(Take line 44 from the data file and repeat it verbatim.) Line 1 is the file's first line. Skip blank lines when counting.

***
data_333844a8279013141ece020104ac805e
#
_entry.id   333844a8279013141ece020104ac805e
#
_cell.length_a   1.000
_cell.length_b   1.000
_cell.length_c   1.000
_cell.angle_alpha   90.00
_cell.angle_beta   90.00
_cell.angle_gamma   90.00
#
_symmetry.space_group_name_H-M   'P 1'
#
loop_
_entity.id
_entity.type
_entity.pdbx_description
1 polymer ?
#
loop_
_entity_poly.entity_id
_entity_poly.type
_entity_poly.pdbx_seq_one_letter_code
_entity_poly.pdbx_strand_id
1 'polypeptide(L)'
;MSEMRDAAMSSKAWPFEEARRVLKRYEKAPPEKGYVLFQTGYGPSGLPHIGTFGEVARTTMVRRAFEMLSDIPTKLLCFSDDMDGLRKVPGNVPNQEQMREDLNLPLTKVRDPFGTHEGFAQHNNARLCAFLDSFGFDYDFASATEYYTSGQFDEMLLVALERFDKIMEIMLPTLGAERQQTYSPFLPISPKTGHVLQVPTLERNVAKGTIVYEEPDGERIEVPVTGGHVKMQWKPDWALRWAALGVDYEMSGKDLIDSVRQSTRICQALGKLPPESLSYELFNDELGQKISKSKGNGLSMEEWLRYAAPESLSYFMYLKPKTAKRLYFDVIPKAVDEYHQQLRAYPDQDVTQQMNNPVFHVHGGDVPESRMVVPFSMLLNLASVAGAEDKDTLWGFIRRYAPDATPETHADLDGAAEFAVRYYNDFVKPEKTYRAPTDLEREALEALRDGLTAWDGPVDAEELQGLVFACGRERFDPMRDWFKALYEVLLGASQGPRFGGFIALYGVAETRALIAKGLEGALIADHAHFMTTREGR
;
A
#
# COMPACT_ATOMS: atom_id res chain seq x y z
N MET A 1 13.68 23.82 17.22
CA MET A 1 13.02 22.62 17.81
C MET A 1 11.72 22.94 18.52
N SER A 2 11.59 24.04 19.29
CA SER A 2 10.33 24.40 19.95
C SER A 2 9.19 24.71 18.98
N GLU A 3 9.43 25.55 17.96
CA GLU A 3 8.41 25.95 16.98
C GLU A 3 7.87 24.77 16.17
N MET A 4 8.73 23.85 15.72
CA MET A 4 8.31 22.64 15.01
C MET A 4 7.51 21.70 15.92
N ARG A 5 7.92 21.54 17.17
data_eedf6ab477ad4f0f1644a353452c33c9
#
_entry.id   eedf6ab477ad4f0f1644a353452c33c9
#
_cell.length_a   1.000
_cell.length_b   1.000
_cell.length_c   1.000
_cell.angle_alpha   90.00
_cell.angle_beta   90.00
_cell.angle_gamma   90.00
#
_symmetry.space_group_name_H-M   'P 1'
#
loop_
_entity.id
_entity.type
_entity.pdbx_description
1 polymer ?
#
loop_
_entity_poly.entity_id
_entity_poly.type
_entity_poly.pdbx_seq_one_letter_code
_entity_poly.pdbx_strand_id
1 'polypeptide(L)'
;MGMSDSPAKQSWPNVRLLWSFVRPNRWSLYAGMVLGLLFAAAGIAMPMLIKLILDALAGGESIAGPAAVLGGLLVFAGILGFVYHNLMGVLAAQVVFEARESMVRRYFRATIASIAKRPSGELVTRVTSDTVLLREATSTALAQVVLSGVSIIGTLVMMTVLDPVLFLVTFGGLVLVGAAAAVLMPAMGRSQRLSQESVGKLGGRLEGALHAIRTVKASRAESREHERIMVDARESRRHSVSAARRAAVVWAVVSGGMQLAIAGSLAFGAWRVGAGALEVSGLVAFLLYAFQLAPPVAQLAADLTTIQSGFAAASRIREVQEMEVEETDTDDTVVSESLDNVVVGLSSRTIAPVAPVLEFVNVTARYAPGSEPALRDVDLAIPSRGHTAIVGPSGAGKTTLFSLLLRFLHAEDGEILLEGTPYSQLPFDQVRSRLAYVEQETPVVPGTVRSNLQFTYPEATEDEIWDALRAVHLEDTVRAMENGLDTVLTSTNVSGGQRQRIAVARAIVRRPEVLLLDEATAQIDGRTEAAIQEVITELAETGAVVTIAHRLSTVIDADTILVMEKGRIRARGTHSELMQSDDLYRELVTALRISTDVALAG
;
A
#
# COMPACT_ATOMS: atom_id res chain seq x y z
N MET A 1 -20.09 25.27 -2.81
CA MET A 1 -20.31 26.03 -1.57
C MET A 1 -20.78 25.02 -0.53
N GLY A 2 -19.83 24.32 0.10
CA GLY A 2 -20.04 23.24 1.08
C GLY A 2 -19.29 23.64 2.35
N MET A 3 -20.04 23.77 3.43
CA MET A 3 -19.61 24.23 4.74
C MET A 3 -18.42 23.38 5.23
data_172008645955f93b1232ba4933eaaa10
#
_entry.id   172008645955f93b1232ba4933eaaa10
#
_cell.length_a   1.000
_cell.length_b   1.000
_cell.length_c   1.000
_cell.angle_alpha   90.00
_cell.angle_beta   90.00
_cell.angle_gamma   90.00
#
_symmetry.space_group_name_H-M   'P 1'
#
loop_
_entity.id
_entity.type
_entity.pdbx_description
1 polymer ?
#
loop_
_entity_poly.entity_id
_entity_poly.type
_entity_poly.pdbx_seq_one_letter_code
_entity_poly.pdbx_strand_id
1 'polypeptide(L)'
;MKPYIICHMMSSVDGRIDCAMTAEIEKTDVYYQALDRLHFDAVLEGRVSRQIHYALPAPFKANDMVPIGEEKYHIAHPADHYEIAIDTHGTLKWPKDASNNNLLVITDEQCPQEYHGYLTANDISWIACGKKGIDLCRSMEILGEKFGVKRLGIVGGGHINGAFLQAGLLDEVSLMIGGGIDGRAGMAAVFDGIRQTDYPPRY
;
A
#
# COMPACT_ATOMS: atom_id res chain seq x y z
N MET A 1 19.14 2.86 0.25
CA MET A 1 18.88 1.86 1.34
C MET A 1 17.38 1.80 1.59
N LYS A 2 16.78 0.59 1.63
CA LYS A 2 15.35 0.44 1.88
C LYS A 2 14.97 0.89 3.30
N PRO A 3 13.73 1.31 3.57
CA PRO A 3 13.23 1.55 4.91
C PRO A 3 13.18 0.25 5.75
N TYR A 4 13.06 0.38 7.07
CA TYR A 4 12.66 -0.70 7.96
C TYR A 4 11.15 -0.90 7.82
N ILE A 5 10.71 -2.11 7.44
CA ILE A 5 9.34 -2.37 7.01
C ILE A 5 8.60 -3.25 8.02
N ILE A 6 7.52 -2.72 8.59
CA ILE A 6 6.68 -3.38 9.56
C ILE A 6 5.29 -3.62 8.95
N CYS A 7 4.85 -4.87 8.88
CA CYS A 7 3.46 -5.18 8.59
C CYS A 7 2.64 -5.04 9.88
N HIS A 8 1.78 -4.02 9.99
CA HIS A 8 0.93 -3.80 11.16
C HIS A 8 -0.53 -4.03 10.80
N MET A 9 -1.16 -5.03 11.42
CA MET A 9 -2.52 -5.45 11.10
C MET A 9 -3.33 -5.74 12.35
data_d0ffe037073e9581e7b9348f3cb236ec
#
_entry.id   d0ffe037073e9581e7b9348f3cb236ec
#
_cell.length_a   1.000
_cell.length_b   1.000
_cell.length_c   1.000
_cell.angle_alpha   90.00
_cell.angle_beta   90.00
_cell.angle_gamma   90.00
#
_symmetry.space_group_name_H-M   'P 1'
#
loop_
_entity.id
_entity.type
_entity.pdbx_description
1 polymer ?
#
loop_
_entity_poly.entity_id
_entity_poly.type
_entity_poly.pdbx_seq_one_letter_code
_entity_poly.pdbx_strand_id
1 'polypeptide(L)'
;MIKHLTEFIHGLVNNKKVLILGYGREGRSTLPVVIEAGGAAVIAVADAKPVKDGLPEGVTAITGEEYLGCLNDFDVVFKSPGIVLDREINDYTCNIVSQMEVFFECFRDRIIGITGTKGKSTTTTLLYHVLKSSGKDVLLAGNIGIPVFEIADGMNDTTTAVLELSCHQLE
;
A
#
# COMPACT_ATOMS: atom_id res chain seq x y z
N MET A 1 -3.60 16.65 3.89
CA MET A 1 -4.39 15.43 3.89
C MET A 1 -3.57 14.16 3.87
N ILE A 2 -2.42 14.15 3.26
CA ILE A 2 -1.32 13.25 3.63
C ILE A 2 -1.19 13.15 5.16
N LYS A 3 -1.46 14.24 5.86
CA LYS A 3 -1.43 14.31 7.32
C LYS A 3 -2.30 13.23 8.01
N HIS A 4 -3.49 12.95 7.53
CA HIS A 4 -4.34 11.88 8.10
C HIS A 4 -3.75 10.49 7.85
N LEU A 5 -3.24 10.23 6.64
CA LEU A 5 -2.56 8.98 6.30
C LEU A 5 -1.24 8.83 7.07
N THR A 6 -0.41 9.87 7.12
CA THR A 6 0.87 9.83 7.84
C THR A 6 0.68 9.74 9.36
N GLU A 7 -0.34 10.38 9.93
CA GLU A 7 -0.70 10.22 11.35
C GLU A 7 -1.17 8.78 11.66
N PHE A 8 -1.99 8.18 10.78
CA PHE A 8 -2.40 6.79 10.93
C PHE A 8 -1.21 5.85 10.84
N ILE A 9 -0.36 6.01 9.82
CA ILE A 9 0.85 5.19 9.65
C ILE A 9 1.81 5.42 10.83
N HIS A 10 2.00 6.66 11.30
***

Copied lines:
data_eedf6ab477ad4f0f1644a353452c33c9